This chapter explores the songs and poetry of Tyneside sailmaker Robert Gilchrist (1797-1844). Gilchrist was part of a local bardic community drawn from the working people of the North-East and one of the more prolific songwriters and poets operating in early nineteenth-century Tyneside. The River Tyne, North Sea, and the comings and goings of maritime travellers and seaborne mercantile traffic have long featured in the repertoires of the region's singers and poets. Songs, in both their print and oral forms, exposed the everyday life of a port town. Gilchrist and his contemporaries endowed the region with numerous compositions in this regard. This chapter shows that their songs are valuable historical documents to understanding the interactions between urban and maritime cultures and in particular to learning how representations of and social attitudes towards sailors and river workers coalesced. Among Gilchrist's known outputs are verses the articulate cultural and economic impacts of sailing on the local community and these are utilised here. Through a selective textual analysis of Gilchrist's key compositions, the chapter illustrates that North-East seamen and keelmen enjoyed a dual position from local versifiers, being both object of attachment and patriotism and subject to comic description and satire.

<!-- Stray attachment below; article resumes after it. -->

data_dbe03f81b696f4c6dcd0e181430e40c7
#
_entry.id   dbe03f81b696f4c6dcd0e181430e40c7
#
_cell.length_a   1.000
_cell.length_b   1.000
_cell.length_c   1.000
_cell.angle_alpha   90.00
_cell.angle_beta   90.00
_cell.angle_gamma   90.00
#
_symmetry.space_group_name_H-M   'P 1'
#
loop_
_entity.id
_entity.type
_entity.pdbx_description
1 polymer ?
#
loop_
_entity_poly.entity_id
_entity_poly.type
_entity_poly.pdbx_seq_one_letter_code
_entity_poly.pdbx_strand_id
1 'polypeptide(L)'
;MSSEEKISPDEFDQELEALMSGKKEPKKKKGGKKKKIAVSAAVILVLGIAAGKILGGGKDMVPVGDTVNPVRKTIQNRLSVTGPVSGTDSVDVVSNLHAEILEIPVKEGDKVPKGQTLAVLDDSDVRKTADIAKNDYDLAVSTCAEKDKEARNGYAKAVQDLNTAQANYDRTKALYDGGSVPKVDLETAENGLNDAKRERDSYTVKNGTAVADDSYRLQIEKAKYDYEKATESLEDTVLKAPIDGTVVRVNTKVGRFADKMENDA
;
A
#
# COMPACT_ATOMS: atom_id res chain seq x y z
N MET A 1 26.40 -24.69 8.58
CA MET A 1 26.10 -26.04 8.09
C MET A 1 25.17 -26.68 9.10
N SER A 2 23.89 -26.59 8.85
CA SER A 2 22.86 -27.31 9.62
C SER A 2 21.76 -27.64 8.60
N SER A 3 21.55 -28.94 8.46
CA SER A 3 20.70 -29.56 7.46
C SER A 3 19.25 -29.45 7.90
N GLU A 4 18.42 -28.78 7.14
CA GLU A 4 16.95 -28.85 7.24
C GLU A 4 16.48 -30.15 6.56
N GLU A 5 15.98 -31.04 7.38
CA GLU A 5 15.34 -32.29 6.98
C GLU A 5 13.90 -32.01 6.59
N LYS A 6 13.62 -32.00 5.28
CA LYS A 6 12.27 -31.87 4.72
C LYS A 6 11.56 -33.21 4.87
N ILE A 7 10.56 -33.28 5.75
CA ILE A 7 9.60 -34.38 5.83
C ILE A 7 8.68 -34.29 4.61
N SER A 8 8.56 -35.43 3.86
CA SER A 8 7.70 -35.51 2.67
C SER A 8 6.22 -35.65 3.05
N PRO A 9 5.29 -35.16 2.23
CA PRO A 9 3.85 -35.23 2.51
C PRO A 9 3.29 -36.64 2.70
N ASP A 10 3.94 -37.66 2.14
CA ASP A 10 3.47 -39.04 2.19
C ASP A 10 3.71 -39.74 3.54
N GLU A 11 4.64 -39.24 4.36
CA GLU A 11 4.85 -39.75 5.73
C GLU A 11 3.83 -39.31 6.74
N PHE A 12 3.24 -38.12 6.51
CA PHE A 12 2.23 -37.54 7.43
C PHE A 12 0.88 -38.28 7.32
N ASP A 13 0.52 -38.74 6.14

|Title of host publication||Port towns and urban cultures: international histories of the waterfront, c.1700 to 2000|
|Editors||B. Beaven, B. Bell, R. James|
|Place of Publication||Basingstoke|
|Number of pages||20|
|Publication status||Published - 10 May 2016|
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- Centre for Aquatic Environments
- Centre for Memory, Narrative and Histories
- Centre for Spatial, Environmental and Cultural Politics
- Society, Space and Environment Research and Enterprise Group
- Sport and Leisure Cultures Research and Enterprise Group
- Tourism, Hospitality and Events Research and Enterprise Group